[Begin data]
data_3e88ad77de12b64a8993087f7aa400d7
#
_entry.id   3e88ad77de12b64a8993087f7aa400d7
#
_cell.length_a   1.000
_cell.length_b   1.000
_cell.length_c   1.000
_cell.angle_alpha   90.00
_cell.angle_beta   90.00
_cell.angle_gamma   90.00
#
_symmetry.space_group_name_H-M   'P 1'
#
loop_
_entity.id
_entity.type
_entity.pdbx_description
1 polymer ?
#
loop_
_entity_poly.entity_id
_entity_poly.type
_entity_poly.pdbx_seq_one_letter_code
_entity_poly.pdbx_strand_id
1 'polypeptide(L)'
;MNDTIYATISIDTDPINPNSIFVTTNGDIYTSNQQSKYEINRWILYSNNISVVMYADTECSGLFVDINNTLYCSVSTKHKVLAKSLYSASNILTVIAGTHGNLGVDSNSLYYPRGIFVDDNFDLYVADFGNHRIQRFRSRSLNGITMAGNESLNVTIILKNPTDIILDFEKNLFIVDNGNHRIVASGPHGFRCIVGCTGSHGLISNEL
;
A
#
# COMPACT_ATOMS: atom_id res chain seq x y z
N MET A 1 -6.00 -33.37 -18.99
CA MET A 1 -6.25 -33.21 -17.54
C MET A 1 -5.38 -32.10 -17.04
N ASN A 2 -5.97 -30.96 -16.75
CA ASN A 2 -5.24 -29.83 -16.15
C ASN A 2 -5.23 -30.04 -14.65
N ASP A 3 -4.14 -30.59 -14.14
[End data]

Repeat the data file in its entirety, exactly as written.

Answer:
data_3e88ad77de12b64a8993087f7aa400d7
#
_entry.id   3e88ad77de12b64a8993087f7aa400d7
#
_cell.length_a   1.000
_cell.length_b   1.000
_cell.length_c   1.000
_cell.angle_alpha   90.00
_cell.angle_beta   90.00
_cell.angle_gamma   90.00
#
_symmetry.space_group_name_H-M   'P 1'
#
loop_
_entity.id
_entity.type
_entity.pdbx_description
1 polymer ?
#
loop_
_entity_poly.entity_id
_entity_poly.type
_entity_poly.pdbx_seq_one_letter_code
_entity_poly.pdbx_strand_id
1 'polypeptide(L)'
;MNDTIYATISIDTDPINPNSIFVTTNGDIYTSNQQSKYEINRWILYSNNISVVMYADTECSGLFVDINNTLYCSVSTKHKVLAKSLYSASNILTVIAGTHGNLGVDSNSLYYPRGIFVDDNFDLYVADFGNHRIQRFRSRSLNGITMAGNESLNVTIILKNPTDIILDFEKNLFIVDNGNHRIVASGPHGFRCIVGCTGSHGLISNEL
;
A
#
# COMPACT_ATOMS: atom_id res chain seq x y z
N MET A 1 -6.00 -33.37 -18.99
CA MET A 1 -6.25 -33.21 -17.54
C MET A 1 -5.38 -32.10 -17.04
N ASN A 2 -5.97 -30.96 -16.75
CA ASN A 2 -5.24 -29.83 -16.15
C ASN A 2 -5.23 -30.04 -14.65
N ASP A 3 -4.14 -30.59 -14.14